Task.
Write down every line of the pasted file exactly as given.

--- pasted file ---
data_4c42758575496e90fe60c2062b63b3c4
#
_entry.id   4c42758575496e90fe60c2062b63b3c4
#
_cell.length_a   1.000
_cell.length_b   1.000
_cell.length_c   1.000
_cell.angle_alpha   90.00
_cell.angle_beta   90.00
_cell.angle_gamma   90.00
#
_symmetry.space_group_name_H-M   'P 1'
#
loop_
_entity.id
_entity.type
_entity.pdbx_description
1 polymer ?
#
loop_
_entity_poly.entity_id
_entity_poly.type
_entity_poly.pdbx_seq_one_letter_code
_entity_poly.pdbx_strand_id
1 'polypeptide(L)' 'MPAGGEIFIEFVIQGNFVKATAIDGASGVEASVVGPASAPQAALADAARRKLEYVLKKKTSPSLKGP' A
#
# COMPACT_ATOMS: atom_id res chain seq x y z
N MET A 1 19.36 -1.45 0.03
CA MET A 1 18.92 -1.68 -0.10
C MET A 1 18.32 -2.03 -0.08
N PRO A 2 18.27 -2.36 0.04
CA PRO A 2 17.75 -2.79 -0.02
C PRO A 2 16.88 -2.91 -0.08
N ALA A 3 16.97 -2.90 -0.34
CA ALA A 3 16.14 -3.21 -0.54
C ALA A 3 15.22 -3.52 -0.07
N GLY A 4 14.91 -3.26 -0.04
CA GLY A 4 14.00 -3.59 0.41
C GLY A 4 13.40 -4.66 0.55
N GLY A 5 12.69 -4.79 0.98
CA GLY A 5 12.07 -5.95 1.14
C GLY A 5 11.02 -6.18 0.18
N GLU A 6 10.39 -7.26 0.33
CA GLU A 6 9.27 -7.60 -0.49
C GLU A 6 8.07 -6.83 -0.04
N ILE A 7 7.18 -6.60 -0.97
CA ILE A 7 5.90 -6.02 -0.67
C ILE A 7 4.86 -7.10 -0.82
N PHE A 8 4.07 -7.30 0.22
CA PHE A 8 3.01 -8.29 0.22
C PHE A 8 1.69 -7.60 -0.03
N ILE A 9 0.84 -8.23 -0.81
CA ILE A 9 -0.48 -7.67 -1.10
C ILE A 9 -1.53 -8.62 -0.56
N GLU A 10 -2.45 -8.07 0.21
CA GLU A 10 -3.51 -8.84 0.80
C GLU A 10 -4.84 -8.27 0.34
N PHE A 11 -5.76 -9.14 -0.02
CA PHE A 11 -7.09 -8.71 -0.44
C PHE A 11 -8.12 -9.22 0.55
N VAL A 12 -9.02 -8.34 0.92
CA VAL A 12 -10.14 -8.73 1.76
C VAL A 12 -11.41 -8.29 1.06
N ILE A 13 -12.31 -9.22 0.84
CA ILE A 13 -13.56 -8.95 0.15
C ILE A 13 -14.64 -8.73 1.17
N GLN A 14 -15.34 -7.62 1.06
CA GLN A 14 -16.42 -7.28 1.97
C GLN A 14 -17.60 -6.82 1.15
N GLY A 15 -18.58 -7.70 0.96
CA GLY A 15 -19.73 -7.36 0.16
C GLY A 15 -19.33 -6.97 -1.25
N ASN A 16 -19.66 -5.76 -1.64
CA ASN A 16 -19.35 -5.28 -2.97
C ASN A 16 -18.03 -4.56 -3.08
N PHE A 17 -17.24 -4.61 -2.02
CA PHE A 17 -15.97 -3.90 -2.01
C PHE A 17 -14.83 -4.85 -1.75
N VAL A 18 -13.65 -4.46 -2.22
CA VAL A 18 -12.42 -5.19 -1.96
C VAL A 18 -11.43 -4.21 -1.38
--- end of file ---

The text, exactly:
data_4c42758575496e90fe60c2062b63b3c4
#
_entry.id   4c42758575496e90fe60c2062b63b3c4
#
_cell.length_a   1.000
_cell.length_b   1.000
_cell.length_c   1.000
_cell.angle_alpha   90.00
_cell.angle_beta   90.00
_cell.angle_gamma   90.00
#
_symmetry.space_group_name_H-M   'P 1'
#
loop_
_entity.id
_entity.type
_entity.pdbx_description
1 polymer ?
#
loop_
_entity_poly.entity_id
_entity_poly.type
_entity_poly.pdbx_seq_one_letter_code
_entity_poly.pdbx_strand_id
1 'polypeptide(L)' 'MPAGGEIFIEFVIQGNFVKATAIDGASGVEASVVGPASAPQAALADAARRKLEYVLKKKTSPSLKGP' A
#
# COMPACT_ATOMS: atom_id res chain seq x y z
N MET A 1 19.36 -1.45 0.03
CA MET A 1 18.92 -1.68 -0.10
C MET A 1 18.32 -2.03 -0.08
N PRO A 2 18.27 -2.36 0.04
CA PRO A 2 17.75 -2.79 -0.02
C PRO A 2 16.88 -2.91 -0.08
N ALA A 3 16.97 -2.90 -0.34
CA ALA A 3 16.14 -3.21 -0.54
C ALA A 3 15.22 -3.52 -0.07
N GLY A 4 14.91 -3.26 -0.04
CA GLY A 4 14.00 -3.59 0.41
C GLY A 4 13.40 -4.66 0.55
N GLY A 5 12.69 -4.79 0.98
CA GLY A 5 12.07 -5.95 1.14
C GLY A 5 11.02 -6.18 0.18
N GLU A 6 10.39 -7.26 0.33
CA GLU A 6 9.27 -7.60 -0.49
C GLU A 6 8.07 -6.83 -0.04
N ILE A 7 7.18 -6.60 -0.97
CA ILE A 7 5.90 -6.02 -0.67
C ILE A 7 4.86 -7.10 -0.82
N PHE A 8 4.07 -7.30 0.22
CA PHE A 8 3.01 -8.29 0.22
C PHE A 8 1.69 -7.60 -0.03
N ILE A 9 0.84 -8.23 -0.81
CA ILE A 9 -0.48 -7.67 -1.10
C ILE A 9 -1.53 -8.62 -0.56
N GLU A 10 -2.45 -8.07 0.21
CA GLU A 10 -3.51 -8.84 0.80
C GLU A 10 -4.84 -8.27 0.34
N PHE A 11 -5.76 -9.14 -0.02
CA PHE A 11 -7.09 -8.71 -0.44
C PHE A 11 -8.12 -9.22 0.55
N VAL A 12 -9.02 -8.34 0.92
CA VAL A 12 -10.14 -8.73 1.76
C VAL A 12 -11.41 -8.29 1.06
N ILE A 13 -12.31 -9.22 0.84
CA ILE A 13 -13.56 -8.95 0.15
C ILE A 13 -14.64 -8.73 1.17
N GLN A 14 -15.34 -7.62 1.06
CA GLN A 14 -16.42 -7.28 1.97
C GLN A 14 -17.60 -6.82 1.15
N GLY A 15 -18.58 -7.70 0.96
CA GLY A 15 -19.73 -7.36 0.16
C GLY A 15 -19.33 -6.97 -1.25
N ASN A 16 -19.66 -5.76 -1.64
CA ASN A 16 -19.35 -5.28 -2.97
C ASN A 16 -18.03 -4.56 -3.08
N PHE A 17 -17.24 -4.61 -2.02
CA PHE A 17 -15.97 -3.90 -2.01
C PHE A 17 -14.83 -4.85 -1.75
N VAL A 18 -13.65 -4.46 -2.22
CA VAL A 18 -12.42 -5.19 -1.96
C VAL A 18 -11.43 -4.21 -1.38